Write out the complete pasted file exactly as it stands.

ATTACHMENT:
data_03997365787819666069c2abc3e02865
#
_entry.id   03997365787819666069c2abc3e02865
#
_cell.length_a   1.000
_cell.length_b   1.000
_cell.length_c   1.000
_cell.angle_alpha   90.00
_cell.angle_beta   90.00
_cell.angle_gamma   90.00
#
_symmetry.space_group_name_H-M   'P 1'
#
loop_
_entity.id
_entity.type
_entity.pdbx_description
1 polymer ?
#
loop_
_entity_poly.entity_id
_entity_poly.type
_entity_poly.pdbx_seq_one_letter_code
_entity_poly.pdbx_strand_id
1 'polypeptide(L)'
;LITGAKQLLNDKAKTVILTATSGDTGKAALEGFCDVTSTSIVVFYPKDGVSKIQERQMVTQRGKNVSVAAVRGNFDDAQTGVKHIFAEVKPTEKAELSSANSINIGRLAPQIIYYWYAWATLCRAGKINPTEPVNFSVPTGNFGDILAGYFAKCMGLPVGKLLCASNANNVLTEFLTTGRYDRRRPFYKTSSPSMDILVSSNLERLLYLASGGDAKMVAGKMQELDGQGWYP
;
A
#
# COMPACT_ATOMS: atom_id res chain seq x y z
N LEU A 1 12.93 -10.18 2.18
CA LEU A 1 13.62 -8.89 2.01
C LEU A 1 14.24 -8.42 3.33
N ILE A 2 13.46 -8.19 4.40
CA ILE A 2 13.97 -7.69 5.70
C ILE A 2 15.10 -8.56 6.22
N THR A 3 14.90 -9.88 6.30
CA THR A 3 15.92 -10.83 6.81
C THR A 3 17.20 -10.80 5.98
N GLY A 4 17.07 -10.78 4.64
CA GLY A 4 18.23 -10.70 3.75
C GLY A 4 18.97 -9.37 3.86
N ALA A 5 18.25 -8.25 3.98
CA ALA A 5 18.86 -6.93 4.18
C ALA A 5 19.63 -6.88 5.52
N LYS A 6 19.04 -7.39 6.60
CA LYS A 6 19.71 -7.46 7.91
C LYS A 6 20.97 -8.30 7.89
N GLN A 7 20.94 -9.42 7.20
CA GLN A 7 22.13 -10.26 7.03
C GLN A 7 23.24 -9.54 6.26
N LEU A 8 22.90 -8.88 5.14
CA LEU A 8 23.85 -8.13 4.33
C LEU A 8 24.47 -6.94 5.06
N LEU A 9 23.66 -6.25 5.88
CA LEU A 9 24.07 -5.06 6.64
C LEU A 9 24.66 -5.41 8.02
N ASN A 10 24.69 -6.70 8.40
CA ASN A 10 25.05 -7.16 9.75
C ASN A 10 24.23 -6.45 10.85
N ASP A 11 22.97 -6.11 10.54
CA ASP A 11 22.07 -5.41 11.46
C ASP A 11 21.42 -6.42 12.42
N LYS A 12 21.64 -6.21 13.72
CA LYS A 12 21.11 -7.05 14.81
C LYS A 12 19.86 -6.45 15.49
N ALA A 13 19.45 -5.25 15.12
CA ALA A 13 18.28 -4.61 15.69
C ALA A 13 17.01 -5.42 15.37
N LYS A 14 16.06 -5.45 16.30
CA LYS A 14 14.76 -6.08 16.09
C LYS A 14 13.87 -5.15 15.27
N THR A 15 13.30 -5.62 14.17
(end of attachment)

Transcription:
data_03997365787819666069c2abc3e02865
#
_entry.id   03997365787819666069c2abc3e02865
#
_cell.length_a   1.000
_cell.length_b   1.000
_cell.length_c   1.000
_cell.angle_alpha   90.00
_cell.angle_beta   90.00
_cell.angle_gamma   90.00
#
_symmetry.space_group_name_H-M   'P 1'
#
loop_
_entity.id
_entity.type
_entity.pdbx_description
1 polymer ?
#
loop_
_entity_poly.entity_id
_entity_poly.type
_entity_poly.pdbx_seq_one_letter_code
_entity_poly.pdbx_strand_id
1 'polypeptide(L)'
;LITGAKQLLNDKAKTVILTATSGDTGKAALEGFCDVTSTSIVVFYPKDGVSKIQERQMVTQRGKNVSVAAVRGNFDDAQTGVKHIFAEVKPTEKAELSSANSINIGRLAPQIIYYWYAWATLCRAGKINPTEPVNFSVPTGNFGDILAGYFAKCMGLPVGKLLCASNANNVLTEFLTTGRYDRRRPFYKTSSPSMDILVSSNLERLLYLASGGDAKMVAGKMQELDGQGWYP
;
A
#
# COMPACT_ATOMS: atom_id res chain seq x y z
N LEU A 1 12.93 -10.18 2.18
CA LEU A 1 13.62 -8.89 2.01
C LEU A 1 14.24 -8.42 3.33
N ILE A 2 13.46 -8.19 4.40
CA ILE A 2 13.97 -7.69 5.70
C ILE A 2 15.10 -8.56 6.22
N THR A 3 14.90 -9.88 6.30
CA THR A 3 15.92 -10.83 6.81
C THR A 3 17.20 -10.80 5.98
N GLY A 4 17.07 -10.78 4.64
CA GLY A 4 18.23 -10.70 3.75
C GLY A 4 18.97 -9.37 3.86
N ALA A 5 18.25 -8.25 3.98
CA ALA A 5 18.86 -6.93 4.18
C ALA A 5 19.63 -6.88 5.52
N LYS A 6 19.04 -7.39 6.60
CA LYS A 6 19.71 -7.46 7.91
C LYS A 6 20.97 -8.30 7.89
N GLN A 7 20.94 -9.42 7.20
CA GLN A 7 22.13 -10.26 7.03
C GLN A 7 23.24 -9.54 6.26
N LEU A 8 22.90 -8.88 5.14
CA LEU A 8 23.85 -8.13 4.33
C LEU A 8 24.47 -6.94 5.06
N LEU A 9 23.66 -6.25 5.88
CA LEU A 9 24.07 -5.06 6.64
C LEU A 9 24.66 -5.41 8.02
N ASN A 10 24.69 -6.70 8.40
CA ASN A 10 25.05 -7.16 9.75
C ASN A 10 24.23 -6.45 10.85
N ASP A 11 22.97 -6.11 10.54
CA ASP A 11 22.07 -5.41 11.46
C ASP A 11 21.42 -6.42 12.42
N LYS A 12 21.64 -6.21 13.72
CA LYS A 12 21.11 -7.05 14.81
C LYS A 12 19.86 -6.45 15.49
N ALA A 13 19.45 -5.25 15.12
CA ALA A 13 18.28 -4.61 15.69
C ALA A 13 17.01 -5.42 15.37
N LYS A 14 16.06 -5.45 16.30
CA LYS A 14 14.76 -6.08 16.09
C LYS A 14 13.87 -5.15 15.27
N THR A 15 13.30 -5.62 14.17